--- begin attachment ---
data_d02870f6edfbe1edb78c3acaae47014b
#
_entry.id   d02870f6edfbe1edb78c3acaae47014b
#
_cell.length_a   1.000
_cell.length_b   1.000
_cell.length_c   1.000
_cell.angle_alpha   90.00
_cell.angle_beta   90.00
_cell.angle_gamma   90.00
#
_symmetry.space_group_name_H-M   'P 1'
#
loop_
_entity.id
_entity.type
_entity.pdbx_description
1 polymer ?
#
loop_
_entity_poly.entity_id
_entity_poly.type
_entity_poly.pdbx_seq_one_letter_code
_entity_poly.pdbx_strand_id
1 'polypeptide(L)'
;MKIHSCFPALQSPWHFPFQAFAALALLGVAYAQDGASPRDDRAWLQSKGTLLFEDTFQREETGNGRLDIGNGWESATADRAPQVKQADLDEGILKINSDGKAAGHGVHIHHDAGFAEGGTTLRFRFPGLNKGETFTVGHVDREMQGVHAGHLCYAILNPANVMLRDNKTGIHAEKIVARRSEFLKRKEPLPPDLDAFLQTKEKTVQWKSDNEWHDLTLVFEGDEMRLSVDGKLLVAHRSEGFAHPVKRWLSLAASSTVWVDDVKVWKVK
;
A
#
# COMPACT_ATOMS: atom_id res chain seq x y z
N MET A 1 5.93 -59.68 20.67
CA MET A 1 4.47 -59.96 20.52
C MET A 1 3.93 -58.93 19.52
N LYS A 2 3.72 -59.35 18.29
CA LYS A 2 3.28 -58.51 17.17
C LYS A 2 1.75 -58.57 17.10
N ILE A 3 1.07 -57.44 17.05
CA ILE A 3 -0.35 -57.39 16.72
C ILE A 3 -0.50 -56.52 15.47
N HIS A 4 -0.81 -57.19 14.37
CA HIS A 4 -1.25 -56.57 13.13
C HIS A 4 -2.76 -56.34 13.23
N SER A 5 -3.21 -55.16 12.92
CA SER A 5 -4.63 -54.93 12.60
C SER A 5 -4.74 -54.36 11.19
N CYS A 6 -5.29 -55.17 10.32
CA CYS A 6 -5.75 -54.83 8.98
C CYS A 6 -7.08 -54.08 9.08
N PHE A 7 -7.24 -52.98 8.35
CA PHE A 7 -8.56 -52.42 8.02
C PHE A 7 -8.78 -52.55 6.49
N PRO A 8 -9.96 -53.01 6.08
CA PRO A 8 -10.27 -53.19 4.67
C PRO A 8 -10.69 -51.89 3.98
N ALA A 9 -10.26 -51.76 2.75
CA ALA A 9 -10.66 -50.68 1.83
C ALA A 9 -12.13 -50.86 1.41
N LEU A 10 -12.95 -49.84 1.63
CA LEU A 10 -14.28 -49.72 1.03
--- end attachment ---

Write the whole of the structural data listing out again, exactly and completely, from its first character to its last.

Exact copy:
data_d02870f6edfbe1edb78c3acaae47014b
#
_entry.id   d02870f6edfbe1edb78c3acaae47014b
#
_cell.length_a   1.000
_cell.length_b   1.000
_cell.length_c   1.000
_cell.angle_alpha   90.00
_cell.angle_beta   90.00
_cell.angle_gamma   90.00
#
_symmetry.space_group_name_H-M   'P 1'
#
loop_
_entity.id
_entity.type
_entity.pdbx_description
1 polymer ?
#
loop_
_entity_poly.entity_id
_entity_poly.type
_entity_poly.pdbx_seq_one_letter_code
_entity_poly.pdbx_strand_id
1 'polypeptide(L)'
;MKIHSCFPALQSPWHFPFQAFAALALLGVAYAQDGASPRDDRAWLQSKGTLLFEDTFQREETGNGRLDIGNGWESATADRAPQVKQADLDEGILKINSDGKAAGHGVHIHHDAGFAEGGTTLRFRFPGLNKGETFTVGHVDREMQGVHAGHLCYAILNPANVMLRDNKTGIHAEKIVARRSEFLKRKEPLPPDLDAFLQTKEKTVQWKSDNEWHDLTLVFEGDEMRLSVDGKLLVAHRSEGFAHPVKRWLSLAASSTVWVDDVKVWKVK
;
A
#
# COMPACT_ATOMS: atom_id res chain seq x y z
N MET A 1 5.93 -59.68 20.67
CA MET A 1 4.47 -59.96 20.52
C MET A 1 3.93 -58.93 19.52
N LYS A 2 3.72 -59.35 18.29
CA LYS A 2 3.28 -58.51 17.17
C LYS A 2 1.75 -58.57 17.10
N ILE A 3 1.07 -57.44 17.05
CA ILE A 3 -0.35 -57.39 16.72
C ILE A 3 -0.50 -56.52 15.47
N HIS A 4 -0.81 -57.19 14.37
CA HIS A 4 -1.25 -56.57 13.13
C HIS A 4 -2.76 -56.34 13.23
N SER A 5 -3.21 -55.16 12.92
CA SER A 5 -4.63 -54.93 12.60
C SER A 5 -4.74 -54.36 11.19
N CYS A 6 -5.29 -55.17 10.32
CA CYS A 6 -5.75 -54.83 8.98
C CYS A 6 -7.08 -54.08 9.08
N PHE A 7 -7.24 -52.98 8.35
CA PHE A 7 -8.56 -52.42 8.02
C PHE A 7 -8.78 -52.55 6.49
N PRO A 8 -9.96 -53.01 6.08
CA PRO A 8 -10.27 -53.19 4.67
C PRO A 8 -10.69 -51.89 3.98
N ALA A 9 -10.26 -51.76 2.75
CA ALA A 9 -10.66 -50.68 1.83
C ALA A 9 -12.13 -50.86 1.41
N LEU A 10 -12.95 -49.84 1.63
CA LEU A 10 -14.28 -49.72 1.03